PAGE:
by Robert Rollin
Last Sunday afternoon the Stambaugh Auditorium Organ Series celebrated Halloween by screening the 1920 silent movie Dr. Jekyll and Mr. Hyde with improvised accompaniment by organist Dorothy Papadakos. The cheerful performer arrived clad in a Mr. Hyde costume complete with the requisite top hat, circa 1890, explaining that the Stambaugh concert was part of her Halloween tour.
She mentioned that Stambaugh’s 1926 E.M. Skinner organ was the perfect contemporaneous instrument to use for the score, and that having been restored to its original condition, it would make the film come alive. She composed themes for each character, wrote out music for the first ten minutes, and improvised the rest.
As the film began, she launched into a thick, late 19th-century Lisztian organ texture typical of 1920s improvised silent movie accompaniments. Papadakos regularly used the instrument’s tremolos to create excitement. She also utilized complex rhythmic patterns that worked against metrical regularity, as well as chromatic harmonies and complex chord successions reminiscent of late Romantic music.
Papadakos’ frequent use of chromatic melodies also helped to support the on-screen tension. She regularly used the crescendo pedal to support twists of plot and related actions, and took advantage of pauses with on-screen conversation to intensify her accompaniment.
John Barrymore, who plays both protagonists, is renowned for the scene when Dr. Jekyll turns into Hyde for the first time. With virtually no makeup, he contorts his eyes, nose, and jaw, and changes posture, creating the scene in one take. Papadakos deftly used tremolo, crescendo pedal, and chromaticism to support the on-screen transformation.
Millicent Carew and Miss Gina, the two female love interests, were added in an 1887 British stage version that appeared a year after Robert Louis Stevenson’s original novella. For Millicent, played by Martha Mansfield, Papadakos used warm, romantic harmonies and simple, straightforward rhythms to depict the girl’s naïve purity. For Miss Gina, the sultry Italian bar room dancer portrayed by Nita Naldi, Papadakos turned to popular and bluesy, jazz-related music.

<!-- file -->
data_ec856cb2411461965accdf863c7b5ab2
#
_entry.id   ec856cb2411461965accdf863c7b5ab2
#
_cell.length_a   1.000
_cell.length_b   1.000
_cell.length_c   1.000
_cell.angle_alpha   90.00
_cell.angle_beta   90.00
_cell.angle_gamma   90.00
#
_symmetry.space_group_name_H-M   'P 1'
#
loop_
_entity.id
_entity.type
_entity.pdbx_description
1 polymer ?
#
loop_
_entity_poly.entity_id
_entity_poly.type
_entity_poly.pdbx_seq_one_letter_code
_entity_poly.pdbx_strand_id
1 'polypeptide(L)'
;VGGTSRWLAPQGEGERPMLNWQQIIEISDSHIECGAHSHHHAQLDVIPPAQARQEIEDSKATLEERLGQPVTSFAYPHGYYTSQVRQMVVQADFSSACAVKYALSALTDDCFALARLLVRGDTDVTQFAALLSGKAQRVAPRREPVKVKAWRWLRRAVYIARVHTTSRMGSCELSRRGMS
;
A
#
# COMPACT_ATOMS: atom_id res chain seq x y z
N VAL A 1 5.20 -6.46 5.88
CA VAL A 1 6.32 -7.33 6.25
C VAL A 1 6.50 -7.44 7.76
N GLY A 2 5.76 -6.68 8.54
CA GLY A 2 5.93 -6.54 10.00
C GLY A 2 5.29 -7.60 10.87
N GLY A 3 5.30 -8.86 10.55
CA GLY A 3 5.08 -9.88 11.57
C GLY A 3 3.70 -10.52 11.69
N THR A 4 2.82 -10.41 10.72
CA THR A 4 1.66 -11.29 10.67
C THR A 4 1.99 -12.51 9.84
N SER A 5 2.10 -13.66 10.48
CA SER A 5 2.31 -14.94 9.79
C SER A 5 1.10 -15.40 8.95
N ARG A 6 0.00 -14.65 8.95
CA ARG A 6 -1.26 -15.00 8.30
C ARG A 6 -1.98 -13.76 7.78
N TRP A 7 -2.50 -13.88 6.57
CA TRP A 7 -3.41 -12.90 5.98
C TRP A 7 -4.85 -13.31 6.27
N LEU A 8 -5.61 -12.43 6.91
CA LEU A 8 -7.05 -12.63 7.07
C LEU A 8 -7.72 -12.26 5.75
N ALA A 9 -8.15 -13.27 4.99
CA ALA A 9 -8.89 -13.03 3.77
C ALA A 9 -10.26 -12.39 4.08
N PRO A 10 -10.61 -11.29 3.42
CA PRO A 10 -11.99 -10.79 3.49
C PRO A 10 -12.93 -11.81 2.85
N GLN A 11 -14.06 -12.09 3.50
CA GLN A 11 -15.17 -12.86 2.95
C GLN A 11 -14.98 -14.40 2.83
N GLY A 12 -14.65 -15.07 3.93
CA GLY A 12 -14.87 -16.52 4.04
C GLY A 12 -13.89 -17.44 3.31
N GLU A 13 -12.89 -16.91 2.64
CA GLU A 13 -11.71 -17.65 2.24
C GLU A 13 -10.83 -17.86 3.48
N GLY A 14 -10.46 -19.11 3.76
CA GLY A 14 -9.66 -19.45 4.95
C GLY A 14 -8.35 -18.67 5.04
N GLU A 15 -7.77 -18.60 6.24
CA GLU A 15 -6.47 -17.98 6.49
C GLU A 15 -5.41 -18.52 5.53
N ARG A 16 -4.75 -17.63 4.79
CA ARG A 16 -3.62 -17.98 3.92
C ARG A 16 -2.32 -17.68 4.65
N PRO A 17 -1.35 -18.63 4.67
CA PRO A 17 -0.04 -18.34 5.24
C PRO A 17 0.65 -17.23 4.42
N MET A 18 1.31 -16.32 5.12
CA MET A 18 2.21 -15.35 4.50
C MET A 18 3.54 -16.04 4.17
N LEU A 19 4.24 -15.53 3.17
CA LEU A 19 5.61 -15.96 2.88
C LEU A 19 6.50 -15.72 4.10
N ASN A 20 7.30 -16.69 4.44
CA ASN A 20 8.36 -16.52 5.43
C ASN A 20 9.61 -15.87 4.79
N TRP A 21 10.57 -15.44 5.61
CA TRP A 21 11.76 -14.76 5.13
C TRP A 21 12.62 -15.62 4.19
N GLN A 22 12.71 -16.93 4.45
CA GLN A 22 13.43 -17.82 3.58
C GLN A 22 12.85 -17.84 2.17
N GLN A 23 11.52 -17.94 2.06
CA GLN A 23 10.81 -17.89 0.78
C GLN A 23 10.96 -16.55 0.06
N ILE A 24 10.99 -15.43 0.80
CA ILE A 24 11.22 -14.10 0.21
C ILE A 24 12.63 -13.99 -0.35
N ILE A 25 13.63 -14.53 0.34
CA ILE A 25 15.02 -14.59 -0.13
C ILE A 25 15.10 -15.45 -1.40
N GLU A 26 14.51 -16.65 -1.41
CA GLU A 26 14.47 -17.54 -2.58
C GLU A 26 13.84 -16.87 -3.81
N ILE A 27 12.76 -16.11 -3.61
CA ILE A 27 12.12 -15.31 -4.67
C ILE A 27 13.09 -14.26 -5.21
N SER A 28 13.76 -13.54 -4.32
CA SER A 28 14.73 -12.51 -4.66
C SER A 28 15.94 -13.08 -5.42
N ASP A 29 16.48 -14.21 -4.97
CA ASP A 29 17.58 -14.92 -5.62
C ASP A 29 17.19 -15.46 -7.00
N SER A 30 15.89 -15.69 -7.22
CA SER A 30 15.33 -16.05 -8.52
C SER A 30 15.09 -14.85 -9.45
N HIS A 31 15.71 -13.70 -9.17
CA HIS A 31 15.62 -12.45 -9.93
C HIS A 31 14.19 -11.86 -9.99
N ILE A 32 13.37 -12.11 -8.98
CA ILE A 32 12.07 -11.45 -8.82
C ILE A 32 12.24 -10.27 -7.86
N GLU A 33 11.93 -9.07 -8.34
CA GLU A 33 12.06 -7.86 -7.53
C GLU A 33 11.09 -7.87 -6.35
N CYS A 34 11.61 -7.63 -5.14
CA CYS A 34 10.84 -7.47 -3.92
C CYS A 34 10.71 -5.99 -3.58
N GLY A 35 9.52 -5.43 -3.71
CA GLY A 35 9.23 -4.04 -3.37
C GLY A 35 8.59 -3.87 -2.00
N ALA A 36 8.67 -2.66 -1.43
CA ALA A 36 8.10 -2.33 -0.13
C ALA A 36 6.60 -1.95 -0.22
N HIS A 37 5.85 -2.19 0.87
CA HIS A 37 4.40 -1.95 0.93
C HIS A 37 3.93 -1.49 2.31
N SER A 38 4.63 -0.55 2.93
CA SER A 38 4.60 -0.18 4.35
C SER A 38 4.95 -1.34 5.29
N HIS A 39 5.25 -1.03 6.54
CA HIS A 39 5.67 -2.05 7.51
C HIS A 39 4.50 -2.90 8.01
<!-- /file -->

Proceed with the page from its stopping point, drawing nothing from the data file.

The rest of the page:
Sir George Carew, Millicent’s father, played by Brandon Hurst, is an ambiguous personality. At first he seems to be concerned about his daughter’s engagement: here, the music was rather neutral. However, in the bar room scenes when his questionable morals appear, Papadakos mixed bluesy music with more formal Romantic harmonies.
The music intensified when Hyde murders Sir George. Here, Papadakos accompanied Hyde’s repeated strikes with abrupt tone clusters, producing one of the film’s most powerful moments. Finally, when Jekyll commits suicide using a poisoned ring, Papadakos added tension with dissonance, a powerful crescendo, and sheer volume. The music truly supported the dramatic moment.
Papadakos’ performance never wavered in its focus and skill. It was a tour de force, and the film ended with a standing ovation.
Published on ClevelandClassical.com November 8, 2017.
Click here for a printable copy of this article